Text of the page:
We note that a recent evaluation of the impact of the Brady Handgun Violence Prevention Act, the federally mandated waiting period and background check for handgun purchases, did not detect an effect on criminal violence.28 That evaluation measured changes in state-level homicide rates from 1994-1998. During those years, however, so few persons were denied the purchase of handguns that their expected 20% to 25% reduction in risk of committing gun and/or violent crimes7 could not have produced a measurable effect on homicide rates.28,29

The evidence presented here suggests that denying the purchase of handguns by violent misdemeanants is an effective means of preventing gun-related and violent crime in a high-risk population. However, there are substantial logistic considerations to be addressed before such a policy could be implemented nationwide. No federal registry of violent misdemeanants exists, and it may be difficult to compile one.30,31 Such a registry would need to be updated on a continuing basis to prevent newly ineligible persons from purchasing handguns. Under the present National Instant Check System (NICS), more than 3353 prohibited persons, most of them felons, had inadvertently been permitted to purchase firearms by the end of 1999; their background checks had not been completed within the 72 hours allowed by NICS.32 This risk could be minimized by reinstituting a waiting period to allow all background checks to be completed.

As Philip Cook and colleagues have noted, "an effective transfer-regulating scheme that prevents guns from going to dangerous people would be nearly as successful as a much more intrusive scheme targeted at current gun owners."33 Prohibiting the purchase of handguns by persons convicted of violent misdemeanor crimes is supported by a substantial majority of gun owners—70% to 90%, depending on the specific crime—and by even larger majorities of the general public.34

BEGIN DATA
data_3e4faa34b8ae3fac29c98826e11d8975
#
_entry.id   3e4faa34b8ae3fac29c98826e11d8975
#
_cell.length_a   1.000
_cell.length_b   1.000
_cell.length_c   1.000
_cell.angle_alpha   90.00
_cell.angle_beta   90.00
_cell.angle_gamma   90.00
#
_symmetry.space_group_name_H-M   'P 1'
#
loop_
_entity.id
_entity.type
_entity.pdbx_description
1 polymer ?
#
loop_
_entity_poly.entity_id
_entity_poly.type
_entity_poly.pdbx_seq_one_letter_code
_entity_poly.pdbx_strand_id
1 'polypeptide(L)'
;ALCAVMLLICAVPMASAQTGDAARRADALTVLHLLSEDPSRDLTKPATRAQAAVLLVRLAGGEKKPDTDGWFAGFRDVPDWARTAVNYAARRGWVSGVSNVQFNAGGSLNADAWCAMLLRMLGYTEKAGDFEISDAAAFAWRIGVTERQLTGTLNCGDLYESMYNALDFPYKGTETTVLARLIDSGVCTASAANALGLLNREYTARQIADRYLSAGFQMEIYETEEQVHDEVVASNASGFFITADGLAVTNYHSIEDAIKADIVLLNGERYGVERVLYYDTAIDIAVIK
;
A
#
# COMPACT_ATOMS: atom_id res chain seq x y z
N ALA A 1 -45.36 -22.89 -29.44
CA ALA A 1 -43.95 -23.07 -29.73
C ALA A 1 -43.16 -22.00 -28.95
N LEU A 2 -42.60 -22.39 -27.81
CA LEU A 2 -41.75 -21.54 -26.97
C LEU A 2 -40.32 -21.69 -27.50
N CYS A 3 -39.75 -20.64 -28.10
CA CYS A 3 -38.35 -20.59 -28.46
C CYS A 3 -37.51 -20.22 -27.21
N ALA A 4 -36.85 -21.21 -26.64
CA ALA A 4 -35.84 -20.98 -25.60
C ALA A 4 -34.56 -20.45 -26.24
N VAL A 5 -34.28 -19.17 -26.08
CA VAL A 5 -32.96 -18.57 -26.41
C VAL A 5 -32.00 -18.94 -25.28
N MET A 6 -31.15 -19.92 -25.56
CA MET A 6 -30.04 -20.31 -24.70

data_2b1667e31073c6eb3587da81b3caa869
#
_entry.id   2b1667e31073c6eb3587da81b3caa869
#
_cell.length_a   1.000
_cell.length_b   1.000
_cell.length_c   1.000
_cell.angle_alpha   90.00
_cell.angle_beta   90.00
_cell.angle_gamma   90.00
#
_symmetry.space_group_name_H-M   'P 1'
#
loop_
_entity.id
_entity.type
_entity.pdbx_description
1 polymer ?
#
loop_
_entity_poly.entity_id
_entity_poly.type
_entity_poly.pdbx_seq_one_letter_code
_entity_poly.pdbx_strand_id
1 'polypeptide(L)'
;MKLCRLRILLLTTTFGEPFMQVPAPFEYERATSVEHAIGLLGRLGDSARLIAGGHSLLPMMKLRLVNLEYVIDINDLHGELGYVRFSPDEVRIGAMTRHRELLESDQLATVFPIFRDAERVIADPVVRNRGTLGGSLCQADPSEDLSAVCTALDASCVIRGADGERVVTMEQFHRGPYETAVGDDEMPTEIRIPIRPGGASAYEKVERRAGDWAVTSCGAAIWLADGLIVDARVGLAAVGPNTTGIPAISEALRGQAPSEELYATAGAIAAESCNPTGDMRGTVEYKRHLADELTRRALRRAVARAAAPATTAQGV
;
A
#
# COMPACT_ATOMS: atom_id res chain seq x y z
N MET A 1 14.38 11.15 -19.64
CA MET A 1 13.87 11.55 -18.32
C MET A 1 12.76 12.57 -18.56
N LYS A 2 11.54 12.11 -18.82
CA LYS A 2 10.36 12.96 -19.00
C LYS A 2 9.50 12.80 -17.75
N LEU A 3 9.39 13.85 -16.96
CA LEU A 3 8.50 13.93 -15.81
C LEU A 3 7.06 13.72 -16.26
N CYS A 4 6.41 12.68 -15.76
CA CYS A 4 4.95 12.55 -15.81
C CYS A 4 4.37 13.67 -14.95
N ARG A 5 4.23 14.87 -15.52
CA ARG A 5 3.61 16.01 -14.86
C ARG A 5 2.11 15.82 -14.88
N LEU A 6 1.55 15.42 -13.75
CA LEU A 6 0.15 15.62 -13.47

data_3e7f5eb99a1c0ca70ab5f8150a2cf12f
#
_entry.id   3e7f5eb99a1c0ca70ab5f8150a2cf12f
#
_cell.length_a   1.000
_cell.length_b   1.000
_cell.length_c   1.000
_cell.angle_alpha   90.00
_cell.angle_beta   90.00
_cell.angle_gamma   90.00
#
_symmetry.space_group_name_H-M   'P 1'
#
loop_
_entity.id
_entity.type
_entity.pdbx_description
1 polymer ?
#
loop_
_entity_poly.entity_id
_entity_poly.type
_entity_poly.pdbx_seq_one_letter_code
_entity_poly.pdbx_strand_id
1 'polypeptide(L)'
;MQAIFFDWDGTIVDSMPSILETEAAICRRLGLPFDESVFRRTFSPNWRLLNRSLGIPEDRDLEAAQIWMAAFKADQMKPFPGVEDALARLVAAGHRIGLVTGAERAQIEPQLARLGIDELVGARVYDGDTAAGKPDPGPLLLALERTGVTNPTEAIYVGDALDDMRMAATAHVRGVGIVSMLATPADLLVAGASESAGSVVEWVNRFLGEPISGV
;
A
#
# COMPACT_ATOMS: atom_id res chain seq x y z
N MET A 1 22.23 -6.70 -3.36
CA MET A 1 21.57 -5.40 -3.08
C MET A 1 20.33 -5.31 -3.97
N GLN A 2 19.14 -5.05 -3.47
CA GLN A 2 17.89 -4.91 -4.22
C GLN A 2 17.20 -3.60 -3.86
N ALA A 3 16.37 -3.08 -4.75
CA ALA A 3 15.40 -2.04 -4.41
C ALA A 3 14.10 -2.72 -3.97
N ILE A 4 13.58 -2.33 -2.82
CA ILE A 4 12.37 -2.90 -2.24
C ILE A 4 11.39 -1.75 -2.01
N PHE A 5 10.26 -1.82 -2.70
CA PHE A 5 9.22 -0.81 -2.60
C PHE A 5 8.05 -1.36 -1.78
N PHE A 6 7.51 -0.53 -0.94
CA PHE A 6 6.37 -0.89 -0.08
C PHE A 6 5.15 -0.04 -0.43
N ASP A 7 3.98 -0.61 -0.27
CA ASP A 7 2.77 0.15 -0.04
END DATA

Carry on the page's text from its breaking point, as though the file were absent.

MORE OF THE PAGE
Curtis LA. To Establish Justice, to Insure Domestic Tranquility: A Thirty-Year Update of the National Commission on the Causes and Prevention of Violence. Washington, DC: The Milton S. Eisenhower Foundation; 1999.
Rennison CM. Criminal Victimization 1999: Changes 1998-99 With Trends 1993-99. Washington, DC: US Dept of Justice; 2000. Document NCJ-182734.
 Crime in the United States, 1999.  Washington, DC: Federal Bureau of Investigation; 2000.
 Crime Index Trends, January through June 2000. Washington, DC: Federal Bureau of Investigation; 2000. Available at: http://www.fbi.gov. Accessed December 18, 2000.
Cook PJ, Ludwig JA. Gun Violence: The Real Costs. New York, NY: Oxford University Press; 2000.
Gifford LS, Adams DB, Lauver G. Background Checks for Firearm Transfers, 1999. Washington, DC: US Dept of Justice; 2000. Document NCJ-180882.
Wright MA, Wintemute GJ, Rivara FP. Effectiveness of denial of handgun purchase to persons believed to be at high risk for firearm violence.  Am J Public Health.1999;89:88-90.
 Pub L No 90-618. 82 Stat 1213.
Cook PJ, Blose J. State programs for screening handgun buyers.  Ann Am Acad Pol Soc Sci.1981;445:80-91.
Wintemute GJ, Drake CM, Beaumont JJ, Wright MA, Parham CA. Prior misdemeanor convictions as a risk factor for later violent and firearm-related criminal activity among authorized purchasers of handguns.  JAMA.1998;280:2083-2087.
Regional Justice Information Service.  Survey of State Procedures Related to Firearm Sales, Midyear 1999. Washington, DC: US Dept of Justice; 2000. Document NCJ-179022.